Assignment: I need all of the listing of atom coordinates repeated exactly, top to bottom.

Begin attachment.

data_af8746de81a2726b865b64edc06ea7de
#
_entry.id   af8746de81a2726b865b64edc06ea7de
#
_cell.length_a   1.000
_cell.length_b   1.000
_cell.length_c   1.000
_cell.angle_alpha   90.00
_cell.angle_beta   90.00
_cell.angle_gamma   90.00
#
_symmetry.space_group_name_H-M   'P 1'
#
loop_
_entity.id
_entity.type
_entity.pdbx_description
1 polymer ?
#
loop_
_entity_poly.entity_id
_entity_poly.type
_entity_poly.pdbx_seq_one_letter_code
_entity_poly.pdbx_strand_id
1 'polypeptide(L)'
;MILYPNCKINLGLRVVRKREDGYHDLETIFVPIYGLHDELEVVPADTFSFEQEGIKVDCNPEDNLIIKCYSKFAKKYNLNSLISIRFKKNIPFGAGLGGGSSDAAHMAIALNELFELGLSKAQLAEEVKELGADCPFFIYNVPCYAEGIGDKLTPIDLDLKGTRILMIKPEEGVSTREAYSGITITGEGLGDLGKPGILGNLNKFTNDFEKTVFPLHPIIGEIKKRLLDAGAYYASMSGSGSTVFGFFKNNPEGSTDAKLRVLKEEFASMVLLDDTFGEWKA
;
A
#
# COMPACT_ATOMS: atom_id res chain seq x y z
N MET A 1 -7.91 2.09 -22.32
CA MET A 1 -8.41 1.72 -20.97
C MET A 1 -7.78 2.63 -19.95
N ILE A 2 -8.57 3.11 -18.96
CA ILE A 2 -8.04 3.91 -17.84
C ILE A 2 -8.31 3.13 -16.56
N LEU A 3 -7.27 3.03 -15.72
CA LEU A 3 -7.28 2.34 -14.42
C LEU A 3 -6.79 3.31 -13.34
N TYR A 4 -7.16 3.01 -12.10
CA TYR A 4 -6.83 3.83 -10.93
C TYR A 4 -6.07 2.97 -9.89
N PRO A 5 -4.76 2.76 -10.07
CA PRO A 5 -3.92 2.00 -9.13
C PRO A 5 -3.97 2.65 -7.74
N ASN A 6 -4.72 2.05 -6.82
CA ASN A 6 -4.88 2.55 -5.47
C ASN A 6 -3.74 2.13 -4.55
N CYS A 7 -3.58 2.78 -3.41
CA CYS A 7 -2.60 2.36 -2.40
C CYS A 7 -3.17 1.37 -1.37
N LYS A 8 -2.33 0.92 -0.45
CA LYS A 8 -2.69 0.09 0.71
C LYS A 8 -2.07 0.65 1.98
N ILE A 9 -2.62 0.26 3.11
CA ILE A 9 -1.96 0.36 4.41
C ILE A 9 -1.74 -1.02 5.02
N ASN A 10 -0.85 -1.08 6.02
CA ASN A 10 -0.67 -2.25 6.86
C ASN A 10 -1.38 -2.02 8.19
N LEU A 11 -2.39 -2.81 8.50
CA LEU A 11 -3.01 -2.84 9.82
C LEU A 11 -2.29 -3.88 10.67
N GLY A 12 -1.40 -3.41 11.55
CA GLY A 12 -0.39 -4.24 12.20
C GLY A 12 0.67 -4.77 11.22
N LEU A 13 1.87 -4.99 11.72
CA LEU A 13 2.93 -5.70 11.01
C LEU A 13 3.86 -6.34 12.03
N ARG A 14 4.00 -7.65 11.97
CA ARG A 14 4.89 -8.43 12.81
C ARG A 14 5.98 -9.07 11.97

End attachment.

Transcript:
data_af8746de81a2726b865b64edc06ea7de
#
_entry.id   af8746de81a2726b865b64edc06ea7de
#
_cell.length_a   1.000
_cell.length_b   1.000
_cell.length_c   1.000
_cell.angle_alpha   90.00
_cell.angle_beta   90.00
_cell.angle_gamma   90.00
#
_symmetry.space_group_name_H-M   'P 1'
#
loop_
_entity.id
_entity.type
_entity.pdbx_description
1 polymer ?
#
loop_
_entity_poly.entity_id
_entity_poly.type
_entity_poly.pdbx_seq_one_letter_code
_entity_poly.pdbx_strand_id
1 'polypeptide(L)'
;MILYPNCKINLGLRVVRKREDGYHDLETIFVPIYGLHDELEVVPADTFSFEQEGIKVDCNPEDNLIIKCYSKFAKKYNLNSLISIRFKKNIPFGAGLGGGSSDAAHMAIALNELFELGLSKAQLAEEVKELGADCPFFIYNVPCYAEGIGDKLTPIDLDLKGTRILMIKPEEGVSTREAYSGITITGEGLGDLGKPGILGNLNKFTNDFEKTVFPLHPIIGEIKKRLLDAGAYYASMSGSGSTVFGFFKNNPEGSTDAKLRVLKEEFASMVLLDDTFGEWKA
;
A
#
# COMPACT_ATOMS: atom_id res chain seq x y z
N MET A 1 -7.91 2.09 -22.32
CA MET A 1 -8.41 1.72 -20.97
C MET A 1 -7.78 2.63 -19.95
N ILE A 2 -8.57 3.11 -18.96
CA ILE A 2 -8.04 3.91 -17.84
C ILE A 2 -8.31 3.13 -16.56
N LEU A 3 -7.27 3.03 -15.72
CA LEU A 3 -7.28 2.34 -14.42
C LEU A 3 -6.79 3.31 -13.34
N TYR A 4 -7.16 3.01 -12.10
CA TYR A 4 -6.83 3.83 -10.93
C TYR A 4 -6.07 2.97 -9.89
N PRO A 5 -4.76 2.76 -10.07
CA PRO A 5 -3.92 2.00 -9.13
C PRO A 5 -3.97 2.65 -7.74
N ASN A 6 -4.72 2.05 -6.82
CA ASN A 6 -4.88 2.55 -5.47
C ASN A 6 -3.74 2.13 -4.55
N CYS A 7 -3.58 2.78 -3.41
CA CYS A 7 -2.60 2.36 -2.40
C CYS A 7 -3.17 1.37 -1.37
N LYS A 8 -2.33 0.92 -0.45
CA LYS A 8 -2.69 0.09 0.71
C LYS A 8 -2.07 0.65 1.98
N ILE A 9 -2.62 0.26 3.11
CA ILE A 9 -1.96 0.36 4.41
C ILE A 9 -1.74 -1.02 5.02
N ASN A 10 -0.85 -1.08 6.02
CA ASN A 10 -0.67 -2.25 6.86
C ASN A 10 -1.38 -2.02 8.19
N LEU A 11 -2.39 -2.81 8.50
CA LEU A 11 -3.01 -2.84 9.82
C LEU A 11 -2.29 -3.88 10.67
N GLY A 12 -1.40 -3.41 11.55
CA GLY A 12 -0.39 -4.24 12.20
C GLY A 12 0.67 -4.77 11.22
N LEU A 13 1.87 -4.99 11.72
CA LEU A 13 2.93 -5.70 11.01
C LEU A 13 3.86 -6.34 12.03
N ARG A 14 4.00 -7.65 11.97
CA ARG A 14 4.89 -8.43 12.81
C ARG A 14 5.98 -9.07 11.97